In lieu of an abstract, here is a brief excerpt of the content:

  • “In the Beginning”… an Intermedial Babel
  • Karin Littau (bio)

I think in images. Poems help me to do this.1

Am Anfang

In the Beginning was a major exhibition of Anselm Kiefer’s work at the Bundeskunsthalle in Bonn in 2012. The exhibition included, among other works, several large-scale lead book sculptures, and featured Bavel Balal Mabul (2012),2 an installation filling an entire room and bringing together many of Kiefer’s key themes: mythology, memory, and history; apocalypse, regeneration, and transformation. It shows the tower of Babel in the shape of a spiral staircase-like structure, spanning from floor (the Earth) to ceiling (the Heavens). Tumbling down the metal stairs are picture rolls that gather at the bottom of the tower like the wastage on the cutting room floor of a photographer’s or a movie editor’s suite. If we look more closely, we notice that these ribbons of paper are each composed of multiple black and white photographs.3 Strung together, the photographs are like a film reel. Each photograph depicts a tower and as a reel they show towers at various stages of (de)composition. The images come from other gigantic installations Kiefer created, including the architectural landscape of concrete towers molded from shipping containers at his studio in Bajac, France.

The very name of the Bonn sculpture captures the confusion of languages associated with the Babel myth. The name “babel” () is a mingling of the letters from the word “balal”(), which in Hebrew means to mix or to confound, while “mabul” () is the Hebrew word for flood. The work itself is a mesh of different materials and media: a mixed media sculpture of steel, lead, and photo paper. Bavel Balal Mabul is one of several of Kiefer’s reworkings of the Babel myth and a title he has used for another sculpture exhibited in Milan in 2012 in the form of a printing press. From this press spill out a tangle of photo papers, which like their Bonn counterpart depict various towers. Juxtaposed here are an old technology (print) and a new technology (photography, film).4 It is as if Kiefer is drawing our attention to Marshall McLuhan’s famous dictum that “the ‘content’ of any medium is always another medium” (15–16). The content of film is photography, the content of photography is painting, or in Kiefer’s case, the content of the sculpture is print and film and the content of the photo stills are sculptures.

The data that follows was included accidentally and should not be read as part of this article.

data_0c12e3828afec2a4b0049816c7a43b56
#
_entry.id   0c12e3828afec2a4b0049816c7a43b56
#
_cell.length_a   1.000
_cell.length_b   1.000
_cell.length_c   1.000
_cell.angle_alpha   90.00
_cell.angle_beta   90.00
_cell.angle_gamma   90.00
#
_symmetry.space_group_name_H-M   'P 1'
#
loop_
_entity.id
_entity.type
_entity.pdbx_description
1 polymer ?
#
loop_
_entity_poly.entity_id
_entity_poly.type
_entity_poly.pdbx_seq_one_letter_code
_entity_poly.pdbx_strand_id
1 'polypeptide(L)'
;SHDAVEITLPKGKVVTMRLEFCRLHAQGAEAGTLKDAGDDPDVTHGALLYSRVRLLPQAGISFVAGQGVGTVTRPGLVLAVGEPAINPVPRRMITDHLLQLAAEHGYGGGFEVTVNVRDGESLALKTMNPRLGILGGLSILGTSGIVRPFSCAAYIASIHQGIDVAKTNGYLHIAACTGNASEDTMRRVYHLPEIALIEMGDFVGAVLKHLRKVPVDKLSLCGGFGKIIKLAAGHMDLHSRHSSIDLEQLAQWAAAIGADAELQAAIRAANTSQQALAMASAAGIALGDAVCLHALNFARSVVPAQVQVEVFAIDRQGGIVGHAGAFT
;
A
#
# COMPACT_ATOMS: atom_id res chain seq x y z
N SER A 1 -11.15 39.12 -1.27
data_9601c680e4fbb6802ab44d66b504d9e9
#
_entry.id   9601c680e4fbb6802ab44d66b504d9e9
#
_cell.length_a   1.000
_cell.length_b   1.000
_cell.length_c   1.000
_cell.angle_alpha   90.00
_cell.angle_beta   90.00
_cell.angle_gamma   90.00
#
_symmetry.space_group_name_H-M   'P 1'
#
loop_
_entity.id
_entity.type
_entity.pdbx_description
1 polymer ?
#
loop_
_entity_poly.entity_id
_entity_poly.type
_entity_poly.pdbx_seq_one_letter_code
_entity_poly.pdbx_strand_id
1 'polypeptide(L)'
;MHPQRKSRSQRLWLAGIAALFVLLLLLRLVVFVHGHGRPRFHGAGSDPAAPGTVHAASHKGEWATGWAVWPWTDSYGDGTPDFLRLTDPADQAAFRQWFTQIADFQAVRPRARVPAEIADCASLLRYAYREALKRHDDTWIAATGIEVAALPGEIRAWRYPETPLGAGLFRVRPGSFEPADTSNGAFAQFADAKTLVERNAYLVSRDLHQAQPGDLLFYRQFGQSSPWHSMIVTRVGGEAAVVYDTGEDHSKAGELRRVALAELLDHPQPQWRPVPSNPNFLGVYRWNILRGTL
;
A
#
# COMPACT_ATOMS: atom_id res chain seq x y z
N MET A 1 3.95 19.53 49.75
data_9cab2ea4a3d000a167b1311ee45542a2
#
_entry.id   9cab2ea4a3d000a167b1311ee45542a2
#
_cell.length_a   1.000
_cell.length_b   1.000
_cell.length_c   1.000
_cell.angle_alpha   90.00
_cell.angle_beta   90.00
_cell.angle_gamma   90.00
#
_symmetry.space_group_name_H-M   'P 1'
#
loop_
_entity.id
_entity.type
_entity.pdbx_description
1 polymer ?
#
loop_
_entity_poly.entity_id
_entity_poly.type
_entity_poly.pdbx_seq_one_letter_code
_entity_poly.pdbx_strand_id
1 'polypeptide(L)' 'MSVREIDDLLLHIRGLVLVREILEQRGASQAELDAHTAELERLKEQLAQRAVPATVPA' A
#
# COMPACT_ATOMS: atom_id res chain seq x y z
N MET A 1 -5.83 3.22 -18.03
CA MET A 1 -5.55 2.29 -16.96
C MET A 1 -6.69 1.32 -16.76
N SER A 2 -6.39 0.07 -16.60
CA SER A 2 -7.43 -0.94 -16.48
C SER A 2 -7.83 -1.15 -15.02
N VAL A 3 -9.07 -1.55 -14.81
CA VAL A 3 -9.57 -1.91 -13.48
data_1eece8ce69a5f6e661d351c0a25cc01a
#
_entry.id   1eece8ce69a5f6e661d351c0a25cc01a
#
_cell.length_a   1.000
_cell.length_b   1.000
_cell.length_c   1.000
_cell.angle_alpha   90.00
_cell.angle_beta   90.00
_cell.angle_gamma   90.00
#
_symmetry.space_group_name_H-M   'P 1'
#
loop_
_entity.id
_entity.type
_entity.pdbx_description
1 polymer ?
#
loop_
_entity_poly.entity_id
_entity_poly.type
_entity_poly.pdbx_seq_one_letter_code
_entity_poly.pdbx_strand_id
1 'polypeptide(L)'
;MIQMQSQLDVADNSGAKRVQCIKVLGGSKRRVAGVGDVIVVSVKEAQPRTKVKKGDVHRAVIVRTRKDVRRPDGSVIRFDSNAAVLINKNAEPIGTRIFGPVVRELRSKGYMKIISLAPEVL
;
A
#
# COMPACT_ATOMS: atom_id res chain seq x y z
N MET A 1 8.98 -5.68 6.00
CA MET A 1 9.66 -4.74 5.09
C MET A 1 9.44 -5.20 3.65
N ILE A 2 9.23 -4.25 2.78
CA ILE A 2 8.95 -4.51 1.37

As the spectator moves around the Bonn installation and takes in its details, the eyes must zoom in on the stills of the picture rolls. Only [End Page 112] then can we see the details of the towers. When we step back, zoom out so to speak, we take in the work as a whole, albeit only ever from the partial perspective of where we are standing in relation to the sculpture. While the work is static, simulating movement only in the tumbling of photo paper rolls uncurling across the gallery floor, our movements as spectators around the sculpture, coming closer and stepping back, put the work in motion for us. Intermediality here is not only a descriptor for a multi-media artwork like Bavel Balal Mabul, it is also a descriptor of our engagement with it. More than that, intermediality is what this work is arguably about. In the beginning was intermediality. Kiefer’s sculpture is the starting point of this essay, because it brings together the three areas I want to explore: mediality, intermediality, and translation.

Intermedial Translation

Roman Jakobson argued that interlingual (as opposed to intralingual or intersemiotic) translation defined the study of “translation proper” (233).5 In the 1990s, many translation theorists argued that formalist approaches of this kind tended to overlook the importance of culture as a unit of translation, and therefore proposed intercultural translation as a renewed way of thinking about translation.6 I would like to add intermedial translation to this already growing taxonomy, not least because interlingual and intercultural studies of translation have largely been blind to the extent to which mediality is an underlying condition – one might say the a priori – of all cultural output and cultural...


Additional Information

Print ISSN
pp. 112-127
Launched on MUSE
Open Access
Back To Top

This website uses cookies to ensure you get the best experience on our website. Without cookies your experience may not be seamless.